The 25 year-old's career had been making excellent progress up until this season. Killeen, from Malvern in England, has claimed the Under 23 World Cup on two occasions, won numerous rounds of the British national series and is the current Commonwealth Games champion, having taken victory in Melbourne last year.

"I'm looking forward to getting back into it all next year; I'm still enjoying it," he said. It's too hard a sport if you have no enjoyment in it. I've been lucky in my career that I've not had any illnesses or injuries up until now, I've had a good career so far, I'm still fairly young and I'm not planning on retiring just yet, I have a mortgage to pay!"

Killeen continued his comeback at the weekend's World Cup finale in Slovenia, where he finished some 10 minutes behind the event's winner in 35th place.

Trek ends British NPS sponsorship

Bicycle manufacturer Trek has announced that it will not renew its sponsorship of British Cycling's National Points XC events. "After supporting the series for so long, it was time to pass the baton to another sponsor who could bring new focus and energy to the events," said Trek UK's Andrew Griffin. "It is gratifying to see the XC scene brought to such rude health in so short a time, and whoever should take up the challenge will find a packed start line eager to race."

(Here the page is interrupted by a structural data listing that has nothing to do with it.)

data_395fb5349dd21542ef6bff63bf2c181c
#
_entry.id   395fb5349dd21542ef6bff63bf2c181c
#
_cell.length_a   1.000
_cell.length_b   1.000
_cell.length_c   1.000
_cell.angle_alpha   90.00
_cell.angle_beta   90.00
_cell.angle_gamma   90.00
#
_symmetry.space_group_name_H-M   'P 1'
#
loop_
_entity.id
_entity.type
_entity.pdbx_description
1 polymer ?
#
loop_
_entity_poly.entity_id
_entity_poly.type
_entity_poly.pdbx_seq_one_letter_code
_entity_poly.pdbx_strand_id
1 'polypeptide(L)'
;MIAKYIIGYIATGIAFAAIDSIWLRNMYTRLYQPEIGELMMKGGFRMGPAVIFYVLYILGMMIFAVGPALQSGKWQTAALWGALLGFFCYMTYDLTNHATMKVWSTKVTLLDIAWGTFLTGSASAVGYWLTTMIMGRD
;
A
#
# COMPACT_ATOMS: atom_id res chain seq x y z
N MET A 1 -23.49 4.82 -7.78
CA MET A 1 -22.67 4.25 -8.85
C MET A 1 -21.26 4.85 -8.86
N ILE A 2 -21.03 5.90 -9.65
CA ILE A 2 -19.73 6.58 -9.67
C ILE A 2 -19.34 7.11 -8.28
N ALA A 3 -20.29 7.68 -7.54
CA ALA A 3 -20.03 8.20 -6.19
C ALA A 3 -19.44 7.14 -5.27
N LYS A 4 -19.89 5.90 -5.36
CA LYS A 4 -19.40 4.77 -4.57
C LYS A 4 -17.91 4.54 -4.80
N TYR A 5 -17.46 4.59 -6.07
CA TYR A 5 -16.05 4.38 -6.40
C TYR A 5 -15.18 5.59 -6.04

The company will continue to support British Cycling's road squad and Go Ride activities, however it will see an end to its participation in the British Marathon Series.

"Cross country is still a large part of Trek's heritage and it is likely that we'll have a presence at the races through a committed athlete sponsorship program," added Griffin.

Cunningham delighted with worlds success

Great Britain's Ruaridh Cunningham is over the moon after securing the Junior Men's Downhill World Championship at Fort William 10 days ago. The 18 year-old, who has become Scotland's first Mountain Bike World Champion, told Scotsman.com he can't believe it after screaming down the track two seconds quicker than America's second place John Swanguen in front of a home crowd.